Saturday, January 30, 2021
Reading (Hebrews 11:1-2, 8-19)
 Trusting is being confident of what we hope for, convinced about things we do not see.  It was for this that Scripture attested the merit of the people of old.  By trusting, Avraham obeyed, after being called to go outto a place which God would give him as a possession; indeed, he went out without knowing where he was going.
 By trusting, he lived as a temporary resident in the Land of the promise, as if it were not his, staying in tents with Yitz’chak and Ya‘akov, who were to receive what was promised along with him.
 For he was looking forward to the city with permanent foundations, of which the architect and builder is God.  By trusting, he received potency to father a child, even when he was past the age for it, as was Sarah herself; because he regarded the One who had made the promise as trustworthy.
 Therefore this one man, who was virtually dead, fathered descendants as numerous as the stars in the sky, and as countless as the grains of the sand on the seashore.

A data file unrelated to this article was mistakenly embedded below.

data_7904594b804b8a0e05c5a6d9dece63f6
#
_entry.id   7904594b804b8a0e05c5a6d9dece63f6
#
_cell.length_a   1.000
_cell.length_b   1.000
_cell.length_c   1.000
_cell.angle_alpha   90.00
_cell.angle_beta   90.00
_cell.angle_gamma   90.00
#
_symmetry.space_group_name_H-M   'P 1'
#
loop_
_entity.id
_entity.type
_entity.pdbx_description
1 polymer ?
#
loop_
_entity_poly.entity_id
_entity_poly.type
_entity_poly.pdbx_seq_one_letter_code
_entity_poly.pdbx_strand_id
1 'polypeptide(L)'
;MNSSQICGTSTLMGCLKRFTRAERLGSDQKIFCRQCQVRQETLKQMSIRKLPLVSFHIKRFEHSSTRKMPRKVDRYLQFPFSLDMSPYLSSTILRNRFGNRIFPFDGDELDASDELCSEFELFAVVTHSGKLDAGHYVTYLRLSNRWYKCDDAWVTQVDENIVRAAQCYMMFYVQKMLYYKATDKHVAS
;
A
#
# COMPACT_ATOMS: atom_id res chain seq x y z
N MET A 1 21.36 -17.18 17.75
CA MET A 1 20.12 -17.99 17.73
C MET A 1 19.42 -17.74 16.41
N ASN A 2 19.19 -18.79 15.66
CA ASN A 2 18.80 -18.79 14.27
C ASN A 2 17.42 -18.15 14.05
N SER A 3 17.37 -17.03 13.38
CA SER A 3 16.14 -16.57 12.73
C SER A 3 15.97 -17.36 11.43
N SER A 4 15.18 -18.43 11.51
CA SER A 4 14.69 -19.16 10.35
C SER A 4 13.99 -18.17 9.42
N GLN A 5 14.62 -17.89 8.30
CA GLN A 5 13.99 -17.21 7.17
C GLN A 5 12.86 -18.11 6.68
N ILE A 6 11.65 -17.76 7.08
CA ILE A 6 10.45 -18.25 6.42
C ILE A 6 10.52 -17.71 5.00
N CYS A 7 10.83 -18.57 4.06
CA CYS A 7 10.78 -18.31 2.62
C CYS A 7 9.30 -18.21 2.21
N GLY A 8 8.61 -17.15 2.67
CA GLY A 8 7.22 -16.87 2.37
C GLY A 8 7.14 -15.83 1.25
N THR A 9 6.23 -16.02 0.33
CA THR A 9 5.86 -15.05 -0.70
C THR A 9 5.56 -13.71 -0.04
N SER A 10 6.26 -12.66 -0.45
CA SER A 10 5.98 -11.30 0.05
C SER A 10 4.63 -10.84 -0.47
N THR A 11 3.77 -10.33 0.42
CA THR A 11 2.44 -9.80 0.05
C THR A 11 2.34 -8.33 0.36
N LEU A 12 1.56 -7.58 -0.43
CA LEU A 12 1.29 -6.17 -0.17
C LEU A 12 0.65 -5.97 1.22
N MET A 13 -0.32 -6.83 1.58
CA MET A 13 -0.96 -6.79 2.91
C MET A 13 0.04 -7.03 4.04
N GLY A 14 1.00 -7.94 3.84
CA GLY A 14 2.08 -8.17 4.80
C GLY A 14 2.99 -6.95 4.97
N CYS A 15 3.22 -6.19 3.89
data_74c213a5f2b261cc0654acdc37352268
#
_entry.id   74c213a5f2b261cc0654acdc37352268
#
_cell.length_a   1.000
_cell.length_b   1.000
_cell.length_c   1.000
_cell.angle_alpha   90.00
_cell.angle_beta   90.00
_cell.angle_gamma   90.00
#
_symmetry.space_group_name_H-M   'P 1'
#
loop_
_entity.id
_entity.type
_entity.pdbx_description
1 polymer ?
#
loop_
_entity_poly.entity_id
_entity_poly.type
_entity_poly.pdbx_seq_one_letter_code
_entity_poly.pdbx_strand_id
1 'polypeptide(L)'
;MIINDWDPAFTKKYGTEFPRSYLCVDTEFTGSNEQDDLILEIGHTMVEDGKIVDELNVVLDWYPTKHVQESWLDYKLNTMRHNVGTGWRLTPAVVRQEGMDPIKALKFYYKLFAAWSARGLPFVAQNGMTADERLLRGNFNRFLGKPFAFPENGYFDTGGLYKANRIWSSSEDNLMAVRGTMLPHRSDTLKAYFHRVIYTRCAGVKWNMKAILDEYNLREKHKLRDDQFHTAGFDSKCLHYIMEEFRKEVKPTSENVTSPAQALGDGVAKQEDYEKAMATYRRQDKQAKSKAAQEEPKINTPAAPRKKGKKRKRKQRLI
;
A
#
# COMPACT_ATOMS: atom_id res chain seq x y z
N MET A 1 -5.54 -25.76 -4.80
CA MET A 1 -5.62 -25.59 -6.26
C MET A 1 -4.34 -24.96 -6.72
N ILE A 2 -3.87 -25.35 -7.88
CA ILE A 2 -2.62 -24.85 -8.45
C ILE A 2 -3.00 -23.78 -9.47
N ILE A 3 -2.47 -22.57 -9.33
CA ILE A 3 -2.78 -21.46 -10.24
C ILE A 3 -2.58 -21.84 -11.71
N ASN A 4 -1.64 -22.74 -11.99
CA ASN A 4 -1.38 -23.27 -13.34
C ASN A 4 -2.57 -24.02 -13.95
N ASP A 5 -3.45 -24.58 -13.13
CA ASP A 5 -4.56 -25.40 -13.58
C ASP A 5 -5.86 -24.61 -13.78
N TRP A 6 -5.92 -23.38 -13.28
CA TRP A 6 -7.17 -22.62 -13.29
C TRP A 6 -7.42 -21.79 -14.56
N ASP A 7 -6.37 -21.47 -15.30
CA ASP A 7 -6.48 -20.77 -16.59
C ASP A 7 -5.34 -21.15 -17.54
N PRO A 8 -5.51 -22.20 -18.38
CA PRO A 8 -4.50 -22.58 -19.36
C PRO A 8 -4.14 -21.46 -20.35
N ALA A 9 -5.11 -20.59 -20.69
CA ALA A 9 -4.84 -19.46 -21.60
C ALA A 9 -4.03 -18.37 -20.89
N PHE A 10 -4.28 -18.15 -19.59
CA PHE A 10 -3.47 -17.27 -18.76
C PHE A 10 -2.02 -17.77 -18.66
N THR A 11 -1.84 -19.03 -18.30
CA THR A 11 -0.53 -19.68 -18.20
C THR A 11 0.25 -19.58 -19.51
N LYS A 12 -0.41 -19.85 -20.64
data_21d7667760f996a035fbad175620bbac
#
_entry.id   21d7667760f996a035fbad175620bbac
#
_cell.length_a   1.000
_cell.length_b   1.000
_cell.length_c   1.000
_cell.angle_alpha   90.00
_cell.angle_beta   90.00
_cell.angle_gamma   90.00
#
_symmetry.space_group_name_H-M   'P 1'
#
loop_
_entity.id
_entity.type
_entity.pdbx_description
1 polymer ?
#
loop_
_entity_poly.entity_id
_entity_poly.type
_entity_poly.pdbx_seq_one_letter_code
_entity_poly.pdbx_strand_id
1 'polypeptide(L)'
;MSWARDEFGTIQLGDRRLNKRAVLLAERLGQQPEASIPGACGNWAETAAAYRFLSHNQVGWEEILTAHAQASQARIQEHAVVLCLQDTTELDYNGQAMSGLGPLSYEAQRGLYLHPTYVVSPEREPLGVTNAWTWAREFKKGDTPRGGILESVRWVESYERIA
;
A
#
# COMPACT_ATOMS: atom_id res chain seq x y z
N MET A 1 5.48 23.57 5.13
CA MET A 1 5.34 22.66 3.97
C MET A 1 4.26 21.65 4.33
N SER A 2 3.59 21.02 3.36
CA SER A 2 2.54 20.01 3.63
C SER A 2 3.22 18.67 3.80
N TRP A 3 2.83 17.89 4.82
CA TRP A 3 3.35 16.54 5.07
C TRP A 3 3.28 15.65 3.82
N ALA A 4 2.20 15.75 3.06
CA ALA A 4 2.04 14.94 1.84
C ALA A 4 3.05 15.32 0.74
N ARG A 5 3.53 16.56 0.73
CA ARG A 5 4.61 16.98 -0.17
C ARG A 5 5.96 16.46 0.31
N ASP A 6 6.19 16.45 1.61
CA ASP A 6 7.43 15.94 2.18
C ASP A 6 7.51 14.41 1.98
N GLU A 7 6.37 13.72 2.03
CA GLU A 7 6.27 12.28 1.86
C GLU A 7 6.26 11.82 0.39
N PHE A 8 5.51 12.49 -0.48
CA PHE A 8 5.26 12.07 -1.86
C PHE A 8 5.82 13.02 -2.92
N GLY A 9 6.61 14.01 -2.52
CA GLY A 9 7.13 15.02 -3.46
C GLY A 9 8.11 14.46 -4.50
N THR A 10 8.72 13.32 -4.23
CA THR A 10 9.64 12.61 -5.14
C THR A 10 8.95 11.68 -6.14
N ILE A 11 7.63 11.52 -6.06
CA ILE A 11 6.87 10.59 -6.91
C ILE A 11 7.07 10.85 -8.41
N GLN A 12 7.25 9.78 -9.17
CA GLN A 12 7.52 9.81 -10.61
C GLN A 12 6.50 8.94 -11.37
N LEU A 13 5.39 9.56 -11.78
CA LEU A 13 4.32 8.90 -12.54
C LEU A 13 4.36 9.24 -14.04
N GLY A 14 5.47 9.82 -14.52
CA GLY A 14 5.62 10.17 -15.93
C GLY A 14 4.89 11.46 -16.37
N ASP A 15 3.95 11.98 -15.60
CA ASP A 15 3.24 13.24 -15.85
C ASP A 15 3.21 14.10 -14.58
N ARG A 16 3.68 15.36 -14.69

All these people kept on trusting until they died, without receiving what had been promised. They had only seen it and welcomed it from a distance, while acknowledging that they were aliens and temporary residents on the earth.
 For people who speak this way make it clear that they are looking for a fatherland.  Now if they were to keep recalling the one they left, they would have an opportunity to return;
 but as it is, they aspire to a better fatherland, a heavenly one. This is why God is not ashamed to be called their God, for he has prepared for them a city.
 By trusting, Avraham, when he was put to the test, offered up Yitz’chak as a sacrifice. Yes, he offered up his only son, he who had received the promises,  to whom it had been said, “What is called your ‘seed’ will be in Yitz’chak.”
 For he had concluded that God could even raise people from the dead! And, figuratively speaking, he did so receive him.
Gospel (Mark 4:35-41)
 That day, when evening had come, Yeshua said to them, “Let’s cross to the other side of the lake.”  So, leaving the crowd behind, they took him just as he was, in the boat; and there were other boats with him.
 A furious windstorm arose, and the waves broke over the boat, so that it was close to being swamped.  But he was in the stern on a cushion, asleep. They woke him and said to him, “Rabbi, doesn’t it matter to you that we’re about to be killed?”
 He awoke, rebuked the wind and said to the waves, “Quiet! Be still!” The wind subsided, and there was a dead calm.  He said to them, “Why are you afraid? Have you no trust even now?”
 But they were terrified and asked each other, “Who can this be, that even the wind and the waves obey him?”